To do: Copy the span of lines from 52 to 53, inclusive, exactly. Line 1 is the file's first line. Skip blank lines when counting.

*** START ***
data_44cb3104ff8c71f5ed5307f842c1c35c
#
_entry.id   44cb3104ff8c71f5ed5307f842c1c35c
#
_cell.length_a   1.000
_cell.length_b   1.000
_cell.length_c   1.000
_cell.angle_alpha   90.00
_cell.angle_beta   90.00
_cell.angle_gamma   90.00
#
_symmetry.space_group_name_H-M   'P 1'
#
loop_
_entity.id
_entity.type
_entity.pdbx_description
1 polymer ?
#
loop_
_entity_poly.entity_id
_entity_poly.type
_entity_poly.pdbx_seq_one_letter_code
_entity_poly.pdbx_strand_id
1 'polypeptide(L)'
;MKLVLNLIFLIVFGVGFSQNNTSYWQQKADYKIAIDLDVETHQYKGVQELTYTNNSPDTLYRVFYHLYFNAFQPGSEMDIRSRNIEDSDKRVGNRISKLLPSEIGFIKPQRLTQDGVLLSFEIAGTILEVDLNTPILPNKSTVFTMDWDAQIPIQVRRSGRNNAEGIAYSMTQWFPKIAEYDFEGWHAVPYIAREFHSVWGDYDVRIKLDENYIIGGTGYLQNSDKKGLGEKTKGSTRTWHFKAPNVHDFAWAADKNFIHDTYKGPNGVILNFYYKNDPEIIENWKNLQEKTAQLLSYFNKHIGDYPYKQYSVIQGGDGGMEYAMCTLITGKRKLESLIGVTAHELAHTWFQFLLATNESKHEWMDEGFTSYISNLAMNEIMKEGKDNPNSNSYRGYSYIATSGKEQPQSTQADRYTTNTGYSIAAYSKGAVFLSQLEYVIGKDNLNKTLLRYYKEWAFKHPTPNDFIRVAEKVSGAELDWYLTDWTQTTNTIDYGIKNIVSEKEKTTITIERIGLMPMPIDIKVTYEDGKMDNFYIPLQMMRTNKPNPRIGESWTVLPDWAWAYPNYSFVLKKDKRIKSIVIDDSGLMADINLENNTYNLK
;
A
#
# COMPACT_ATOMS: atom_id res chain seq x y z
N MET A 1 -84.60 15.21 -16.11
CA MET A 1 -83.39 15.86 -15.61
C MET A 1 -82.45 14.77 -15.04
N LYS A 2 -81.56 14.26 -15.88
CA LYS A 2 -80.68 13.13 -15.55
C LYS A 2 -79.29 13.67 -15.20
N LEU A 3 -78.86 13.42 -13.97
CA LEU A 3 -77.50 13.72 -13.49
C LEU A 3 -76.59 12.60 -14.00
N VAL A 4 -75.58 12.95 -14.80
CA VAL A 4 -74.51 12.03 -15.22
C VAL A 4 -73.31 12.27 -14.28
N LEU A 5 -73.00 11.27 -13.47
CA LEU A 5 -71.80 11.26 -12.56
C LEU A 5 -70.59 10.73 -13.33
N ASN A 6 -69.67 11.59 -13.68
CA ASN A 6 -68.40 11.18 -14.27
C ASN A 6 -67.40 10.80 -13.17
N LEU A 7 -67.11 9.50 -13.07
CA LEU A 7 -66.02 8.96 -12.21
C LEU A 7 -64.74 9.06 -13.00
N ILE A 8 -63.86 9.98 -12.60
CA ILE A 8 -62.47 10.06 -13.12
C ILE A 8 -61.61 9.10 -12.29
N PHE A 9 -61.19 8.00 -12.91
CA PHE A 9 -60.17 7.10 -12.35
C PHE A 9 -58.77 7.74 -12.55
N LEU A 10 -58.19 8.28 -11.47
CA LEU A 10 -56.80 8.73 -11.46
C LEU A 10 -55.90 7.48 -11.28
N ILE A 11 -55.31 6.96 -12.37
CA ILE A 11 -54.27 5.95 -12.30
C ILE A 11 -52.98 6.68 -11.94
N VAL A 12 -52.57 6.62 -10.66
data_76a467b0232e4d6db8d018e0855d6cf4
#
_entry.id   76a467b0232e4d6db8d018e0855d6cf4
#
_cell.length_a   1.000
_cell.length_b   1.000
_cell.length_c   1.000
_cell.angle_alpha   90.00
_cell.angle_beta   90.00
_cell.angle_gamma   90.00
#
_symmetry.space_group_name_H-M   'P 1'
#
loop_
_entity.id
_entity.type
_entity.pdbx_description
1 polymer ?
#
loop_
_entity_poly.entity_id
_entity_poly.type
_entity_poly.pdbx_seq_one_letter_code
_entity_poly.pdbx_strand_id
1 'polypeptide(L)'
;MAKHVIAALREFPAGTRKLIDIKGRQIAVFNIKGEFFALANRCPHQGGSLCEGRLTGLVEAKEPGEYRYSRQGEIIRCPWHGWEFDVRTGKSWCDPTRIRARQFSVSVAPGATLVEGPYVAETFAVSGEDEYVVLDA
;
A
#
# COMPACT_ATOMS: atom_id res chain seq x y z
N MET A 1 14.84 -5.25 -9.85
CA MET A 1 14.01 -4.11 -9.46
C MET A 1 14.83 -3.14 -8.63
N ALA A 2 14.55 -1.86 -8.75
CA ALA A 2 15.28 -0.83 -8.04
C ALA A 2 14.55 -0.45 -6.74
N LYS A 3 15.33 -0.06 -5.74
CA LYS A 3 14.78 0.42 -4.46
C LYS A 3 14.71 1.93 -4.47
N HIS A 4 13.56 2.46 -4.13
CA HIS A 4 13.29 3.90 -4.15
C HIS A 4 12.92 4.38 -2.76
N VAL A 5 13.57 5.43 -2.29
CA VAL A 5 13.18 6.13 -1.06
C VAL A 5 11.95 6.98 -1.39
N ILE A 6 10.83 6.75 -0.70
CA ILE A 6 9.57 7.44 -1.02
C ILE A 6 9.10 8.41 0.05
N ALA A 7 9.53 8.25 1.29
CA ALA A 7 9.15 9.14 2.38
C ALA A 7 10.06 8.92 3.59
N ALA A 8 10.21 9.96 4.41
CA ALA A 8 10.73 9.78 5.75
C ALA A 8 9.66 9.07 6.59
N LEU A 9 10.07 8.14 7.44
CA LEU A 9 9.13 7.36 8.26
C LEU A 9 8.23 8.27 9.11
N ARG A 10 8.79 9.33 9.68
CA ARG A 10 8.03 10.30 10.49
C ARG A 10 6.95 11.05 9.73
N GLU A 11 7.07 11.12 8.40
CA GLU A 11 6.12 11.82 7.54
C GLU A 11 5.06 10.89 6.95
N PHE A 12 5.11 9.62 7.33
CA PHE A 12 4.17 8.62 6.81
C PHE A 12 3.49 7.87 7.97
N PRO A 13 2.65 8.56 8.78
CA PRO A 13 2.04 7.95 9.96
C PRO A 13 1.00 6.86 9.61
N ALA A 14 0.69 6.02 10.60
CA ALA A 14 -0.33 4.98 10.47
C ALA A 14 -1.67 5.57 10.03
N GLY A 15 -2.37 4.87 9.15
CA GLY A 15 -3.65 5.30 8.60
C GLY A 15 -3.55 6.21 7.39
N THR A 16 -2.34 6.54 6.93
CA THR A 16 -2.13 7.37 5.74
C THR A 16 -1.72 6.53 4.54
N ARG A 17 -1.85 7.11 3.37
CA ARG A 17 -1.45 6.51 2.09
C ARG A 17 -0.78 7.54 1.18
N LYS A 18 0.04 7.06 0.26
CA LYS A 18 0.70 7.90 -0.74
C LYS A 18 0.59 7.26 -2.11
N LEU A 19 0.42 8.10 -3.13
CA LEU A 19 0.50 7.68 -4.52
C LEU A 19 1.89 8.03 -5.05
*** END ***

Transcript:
N ILE A 8 -63.86 9.98 -12.60
CA ILE A 8 -62.47 10.06 -13.12